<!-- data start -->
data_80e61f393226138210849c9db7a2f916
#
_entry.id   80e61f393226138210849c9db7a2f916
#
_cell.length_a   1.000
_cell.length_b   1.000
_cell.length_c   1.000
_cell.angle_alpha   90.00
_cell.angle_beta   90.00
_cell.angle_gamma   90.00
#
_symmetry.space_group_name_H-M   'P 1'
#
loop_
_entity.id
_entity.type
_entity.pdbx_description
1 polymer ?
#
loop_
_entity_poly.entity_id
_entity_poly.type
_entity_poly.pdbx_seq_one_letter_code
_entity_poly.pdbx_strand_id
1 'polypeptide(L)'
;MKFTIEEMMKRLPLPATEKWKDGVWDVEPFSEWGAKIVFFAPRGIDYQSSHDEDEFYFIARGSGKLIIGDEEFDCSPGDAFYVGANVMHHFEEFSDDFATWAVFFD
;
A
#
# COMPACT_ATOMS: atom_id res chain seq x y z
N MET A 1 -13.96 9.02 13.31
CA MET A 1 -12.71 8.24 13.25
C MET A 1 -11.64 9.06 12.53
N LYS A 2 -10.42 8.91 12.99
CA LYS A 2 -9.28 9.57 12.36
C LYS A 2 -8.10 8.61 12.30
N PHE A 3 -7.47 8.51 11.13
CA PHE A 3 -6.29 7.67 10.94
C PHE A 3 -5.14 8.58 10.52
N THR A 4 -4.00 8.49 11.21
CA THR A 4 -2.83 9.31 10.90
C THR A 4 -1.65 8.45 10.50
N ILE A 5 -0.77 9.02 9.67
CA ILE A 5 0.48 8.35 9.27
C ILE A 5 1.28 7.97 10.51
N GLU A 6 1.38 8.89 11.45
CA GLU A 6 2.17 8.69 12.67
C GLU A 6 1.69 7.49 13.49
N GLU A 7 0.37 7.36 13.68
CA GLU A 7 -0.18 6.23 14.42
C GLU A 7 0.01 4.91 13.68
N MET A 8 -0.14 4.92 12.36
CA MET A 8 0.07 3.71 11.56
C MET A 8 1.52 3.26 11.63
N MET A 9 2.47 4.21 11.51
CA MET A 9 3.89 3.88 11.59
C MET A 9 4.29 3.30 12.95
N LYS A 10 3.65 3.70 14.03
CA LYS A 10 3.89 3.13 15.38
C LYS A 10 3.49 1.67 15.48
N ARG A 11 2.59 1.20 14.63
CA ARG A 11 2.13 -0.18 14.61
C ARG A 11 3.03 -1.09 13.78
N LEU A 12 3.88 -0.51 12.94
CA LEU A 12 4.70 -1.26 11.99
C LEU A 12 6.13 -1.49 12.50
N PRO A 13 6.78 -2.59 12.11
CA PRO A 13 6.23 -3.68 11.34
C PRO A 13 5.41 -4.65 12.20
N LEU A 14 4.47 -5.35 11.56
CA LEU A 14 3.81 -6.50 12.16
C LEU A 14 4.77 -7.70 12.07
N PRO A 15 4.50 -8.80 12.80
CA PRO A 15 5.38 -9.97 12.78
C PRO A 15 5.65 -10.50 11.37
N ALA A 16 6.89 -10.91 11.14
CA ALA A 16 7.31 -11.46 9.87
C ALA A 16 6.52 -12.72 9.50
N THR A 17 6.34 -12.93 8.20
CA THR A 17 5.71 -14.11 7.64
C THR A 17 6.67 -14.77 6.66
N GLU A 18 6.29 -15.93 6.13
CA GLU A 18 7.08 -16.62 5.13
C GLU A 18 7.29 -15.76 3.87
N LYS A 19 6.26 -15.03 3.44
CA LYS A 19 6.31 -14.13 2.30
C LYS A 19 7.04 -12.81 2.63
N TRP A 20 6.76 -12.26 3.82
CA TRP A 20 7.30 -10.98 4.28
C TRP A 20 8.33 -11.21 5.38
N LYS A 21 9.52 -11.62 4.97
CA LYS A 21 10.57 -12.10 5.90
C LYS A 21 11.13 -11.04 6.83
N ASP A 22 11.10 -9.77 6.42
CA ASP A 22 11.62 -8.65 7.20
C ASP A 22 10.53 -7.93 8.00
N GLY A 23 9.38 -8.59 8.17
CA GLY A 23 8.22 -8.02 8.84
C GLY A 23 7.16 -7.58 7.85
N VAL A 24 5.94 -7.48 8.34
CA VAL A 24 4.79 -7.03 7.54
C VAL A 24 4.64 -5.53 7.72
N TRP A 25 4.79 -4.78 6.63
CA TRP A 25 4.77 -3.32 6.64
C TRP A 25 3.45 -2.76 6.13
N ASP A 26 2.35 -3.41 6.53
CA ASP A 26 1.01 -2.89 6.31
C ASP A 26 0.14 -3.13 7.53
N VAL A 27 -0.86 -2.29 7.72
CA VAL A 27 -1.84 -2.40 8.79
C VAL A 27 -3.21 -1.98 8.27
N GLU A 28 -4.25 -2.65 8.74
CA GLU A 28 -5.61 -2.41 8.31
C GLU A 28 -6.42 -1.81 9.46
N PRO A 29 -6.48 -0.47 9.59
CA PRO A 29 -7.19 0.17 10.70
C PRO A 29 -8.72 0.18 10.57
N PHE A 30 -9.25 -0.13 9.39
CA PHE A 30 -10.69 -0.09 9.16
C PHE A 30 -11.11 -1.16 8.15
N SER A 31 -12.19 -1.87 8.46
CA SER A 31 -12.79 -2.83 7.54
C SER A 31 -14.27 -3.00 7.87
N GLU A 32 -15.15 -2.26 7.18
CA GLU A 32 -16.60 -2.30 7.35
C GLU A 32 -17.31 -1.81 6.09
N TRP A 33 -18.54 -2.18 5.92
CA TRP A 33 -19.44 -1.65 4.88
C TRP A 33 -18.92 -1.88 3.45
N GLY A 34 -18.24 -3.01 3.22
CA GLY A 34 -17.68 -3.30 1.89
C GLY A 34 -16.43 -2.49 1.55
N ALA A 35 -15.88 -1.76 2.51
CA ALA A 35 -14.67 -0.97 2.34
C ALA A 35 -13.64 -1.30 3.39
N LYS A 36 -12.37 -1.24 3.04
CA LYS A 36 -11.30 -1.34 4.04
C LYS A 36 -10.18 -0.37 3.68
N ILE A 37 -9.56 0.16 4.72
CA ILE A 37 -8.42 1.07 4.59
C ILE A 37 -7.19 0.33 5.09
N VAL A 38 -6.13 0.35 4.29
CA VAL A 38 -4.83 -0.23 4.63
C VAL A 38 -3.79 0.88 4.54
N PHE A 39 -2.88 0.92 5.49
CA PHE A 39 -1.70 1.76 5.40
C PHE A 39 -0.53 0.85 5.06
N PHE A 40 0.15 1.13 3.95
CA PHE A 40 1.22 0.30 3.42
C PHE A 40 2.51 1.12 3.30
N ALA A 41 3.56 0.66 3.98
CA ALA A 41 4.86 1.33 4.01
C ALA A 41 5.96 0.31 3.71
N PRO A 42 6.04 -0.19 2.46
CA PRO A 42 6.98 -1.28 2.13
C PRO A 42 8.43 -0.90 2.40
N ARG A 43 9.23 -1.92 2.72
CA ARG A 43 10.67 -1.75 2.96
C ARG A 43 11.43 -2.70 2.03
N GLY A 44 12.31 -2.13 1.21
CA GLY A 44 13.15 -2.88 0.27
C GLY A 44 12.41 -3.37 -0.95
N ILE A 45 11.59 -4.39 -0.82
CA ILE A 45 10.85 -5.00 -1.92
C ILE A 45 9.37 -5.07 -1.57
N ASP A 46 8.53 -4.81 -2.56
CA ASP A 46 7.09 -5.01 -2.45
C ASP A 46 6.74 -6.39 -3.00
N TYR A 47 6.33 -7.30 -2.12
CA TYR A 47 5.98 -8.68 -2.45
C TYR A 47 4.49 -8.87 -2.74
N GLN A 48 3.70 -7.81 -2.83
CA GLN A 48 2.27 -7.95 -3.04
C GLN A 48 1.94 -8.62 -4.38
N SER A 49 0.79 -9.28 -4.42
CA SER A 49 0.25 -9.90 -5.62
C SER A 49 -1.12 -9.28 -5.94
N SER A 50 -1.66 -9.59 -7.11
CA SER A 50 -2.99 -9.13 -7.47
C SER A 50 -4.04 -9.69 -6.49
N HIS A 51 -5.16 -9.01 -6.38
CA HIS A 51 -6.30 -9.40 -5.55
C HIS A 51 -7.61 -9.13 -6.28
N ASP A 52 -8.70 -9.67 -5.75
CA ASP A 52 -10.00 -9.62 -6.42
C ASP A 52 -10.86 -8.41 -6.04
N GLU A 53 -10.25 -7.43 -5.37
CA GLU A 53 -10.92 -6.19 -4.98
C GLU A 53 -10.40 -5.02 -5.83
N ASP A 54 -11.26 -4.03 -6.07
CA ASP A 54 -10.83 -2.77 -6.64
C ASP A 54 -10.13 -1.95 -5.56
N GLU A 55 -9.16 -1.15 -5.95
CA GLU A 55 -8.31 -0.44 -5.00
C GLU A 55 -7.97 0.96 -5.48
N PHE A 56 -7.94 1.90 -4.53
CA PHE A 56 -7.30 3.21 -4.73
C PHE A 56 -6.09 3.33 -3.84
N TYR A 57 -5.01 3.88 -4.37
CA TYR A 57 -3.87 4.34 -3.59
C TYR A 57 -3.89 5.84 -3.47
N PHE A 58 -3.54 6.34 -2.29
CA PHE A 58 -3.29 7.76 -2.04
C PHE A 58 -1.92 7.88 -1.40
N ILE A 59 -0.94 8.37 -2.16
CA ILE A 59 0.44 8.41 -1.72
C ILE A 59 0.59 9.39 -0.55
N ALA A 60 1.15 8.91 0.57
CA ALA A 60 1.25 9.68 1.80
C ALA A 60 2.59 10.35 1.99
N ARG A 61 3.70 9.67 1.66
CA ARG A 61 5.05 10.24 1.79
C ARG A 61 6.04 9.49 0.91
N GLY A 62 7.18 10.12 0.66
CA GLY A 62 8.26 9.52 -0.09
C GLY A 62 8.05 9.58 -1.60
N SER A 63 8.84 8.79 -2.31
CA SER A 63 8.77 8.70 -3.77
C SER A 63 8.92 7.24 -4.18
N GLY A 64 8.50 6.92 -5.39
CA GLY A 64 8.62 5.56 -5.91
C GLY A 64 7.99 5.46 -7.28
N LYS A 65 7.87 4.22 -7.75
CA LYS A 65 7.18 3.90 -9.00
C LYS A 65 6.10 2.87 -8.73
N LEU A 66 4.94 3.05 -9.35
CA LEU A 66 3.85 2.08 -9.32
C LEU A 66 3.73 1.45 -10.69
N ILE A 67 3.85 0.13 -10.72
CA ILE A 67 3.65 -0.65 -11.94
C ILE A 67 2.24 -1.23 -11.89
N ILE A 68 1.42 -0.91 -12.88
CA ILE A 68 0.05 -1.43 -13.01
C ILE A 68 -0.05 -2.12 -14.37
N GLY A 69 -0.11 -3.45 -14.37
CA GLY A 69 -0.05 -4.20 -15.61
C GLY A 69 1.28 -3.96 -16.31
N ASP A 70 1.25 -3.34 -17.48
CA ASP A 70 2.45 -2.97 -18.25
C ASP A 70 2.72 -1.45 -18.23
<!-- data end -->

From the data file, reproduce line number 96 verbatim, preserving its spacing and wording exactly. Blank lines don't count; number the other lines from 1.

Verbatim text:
C ASP A 22 10.53 -7.93 8.00